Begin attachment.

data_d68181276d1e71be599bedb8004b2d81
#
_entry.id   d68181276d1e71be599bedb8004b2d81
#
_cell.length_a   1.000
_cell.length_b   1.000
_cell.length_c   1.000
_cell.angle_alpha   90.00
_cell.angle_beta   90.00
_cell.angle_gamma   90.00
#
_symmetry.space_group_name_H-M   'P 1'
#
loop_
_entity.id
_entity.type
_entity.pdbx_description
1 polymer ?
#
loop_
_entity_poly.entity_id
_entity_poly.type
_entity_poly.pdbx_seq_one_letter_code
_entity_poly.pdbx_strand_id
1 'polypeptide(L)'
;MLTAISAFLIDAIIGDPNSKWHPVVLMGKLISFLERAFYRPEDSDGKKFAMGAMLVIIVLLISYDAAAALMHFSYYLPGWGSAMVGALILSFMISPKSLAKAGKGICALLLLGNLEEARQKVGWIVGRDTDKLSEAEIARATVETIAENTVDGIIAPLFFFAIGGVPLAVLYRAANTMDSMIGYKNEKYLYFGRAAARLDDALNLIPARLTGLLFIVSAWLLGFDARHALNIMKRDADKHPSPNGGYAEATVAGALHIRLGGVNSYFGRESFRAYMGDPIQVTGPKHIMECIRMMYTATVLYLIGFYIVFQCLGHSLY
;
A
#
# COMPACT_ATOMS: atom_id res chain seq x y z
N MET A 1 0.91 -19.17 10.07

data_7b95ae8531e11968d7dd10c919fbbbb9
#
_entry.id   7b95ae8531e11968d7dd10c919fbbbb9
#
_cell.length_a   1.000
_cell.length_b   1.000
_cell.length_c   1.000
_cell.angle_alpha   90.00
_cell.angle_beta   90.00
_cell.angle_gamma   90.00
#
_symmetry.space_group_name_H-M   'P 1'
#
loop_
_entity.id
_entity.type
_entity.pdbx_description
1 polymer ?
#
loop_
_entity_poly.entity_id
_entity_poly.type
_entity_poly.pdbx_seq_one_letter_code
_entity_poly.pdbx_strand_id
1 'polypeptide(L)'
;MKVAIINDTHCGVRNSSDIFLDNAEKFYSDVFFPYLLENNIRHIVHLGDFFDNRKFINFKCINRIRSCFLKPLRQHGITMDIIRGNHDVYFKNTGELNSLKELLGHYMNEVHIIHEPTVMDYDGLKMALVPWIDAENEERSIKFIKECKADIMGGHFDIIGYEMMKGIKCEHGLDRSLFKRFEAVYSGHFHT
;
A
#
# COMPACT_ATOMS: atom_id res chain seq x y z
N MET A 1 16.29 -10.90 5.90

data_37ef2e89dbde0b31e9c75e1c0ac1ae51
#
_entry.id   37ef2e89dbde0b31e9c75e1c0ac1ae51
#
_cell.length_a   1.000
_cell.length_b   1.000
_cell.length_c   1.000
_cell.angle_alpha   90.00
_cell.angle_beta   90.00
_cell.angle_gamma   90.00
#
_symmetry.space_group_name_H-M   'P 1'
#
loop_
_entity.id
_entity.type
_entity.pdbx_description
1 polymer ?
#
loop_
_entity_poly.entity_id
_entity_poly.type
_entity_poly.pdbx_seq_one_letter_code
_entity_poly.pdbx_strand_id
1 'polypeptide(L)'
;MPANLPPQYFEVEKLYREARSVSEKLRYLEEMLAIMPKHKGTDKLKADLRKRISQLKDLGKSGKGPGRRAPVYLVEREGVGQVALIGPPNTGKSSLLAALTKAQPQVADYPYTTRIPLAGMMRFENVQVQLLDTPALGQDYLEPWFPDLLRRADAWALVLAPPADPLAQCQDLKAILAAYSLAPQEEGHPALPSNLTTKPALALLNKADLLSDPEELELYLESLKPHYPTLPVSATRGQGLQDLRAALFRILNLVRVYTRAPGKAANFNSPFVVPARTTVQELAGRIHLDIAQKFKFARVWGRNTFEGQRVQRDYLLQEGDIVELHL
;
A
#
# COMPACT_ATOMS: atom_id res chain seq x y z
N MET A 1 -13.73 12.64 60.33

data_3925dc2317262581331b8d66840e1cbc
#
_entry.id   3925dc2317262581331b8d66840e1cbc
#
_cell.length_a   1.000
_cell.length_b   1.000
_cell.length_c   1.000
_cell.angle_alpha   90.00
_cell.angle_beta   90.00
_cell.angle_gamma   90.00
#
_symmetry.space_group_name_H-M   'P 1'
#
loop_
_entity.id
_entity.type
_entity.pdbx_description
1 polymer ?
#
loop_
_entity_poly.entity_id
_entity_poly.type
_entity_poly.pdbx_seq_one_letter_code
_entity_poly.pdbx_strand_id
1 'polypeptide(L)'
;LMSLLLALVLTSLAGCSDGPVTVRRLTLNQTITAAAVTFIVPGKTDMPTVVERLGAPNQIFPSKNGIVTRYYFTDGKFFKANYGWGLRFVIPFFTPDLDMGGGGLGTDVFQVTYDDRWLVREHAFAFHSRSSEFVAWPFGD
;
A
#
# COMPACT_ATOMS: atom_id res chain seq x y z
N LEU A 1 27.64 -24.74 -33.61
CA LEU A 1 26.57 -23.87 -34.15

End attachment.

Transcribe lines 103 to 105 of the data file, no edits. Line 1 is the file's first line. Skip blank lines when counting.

_cell.angle_gamma   90.00
#
_symmetry.space_group_name_H-M   'P 1'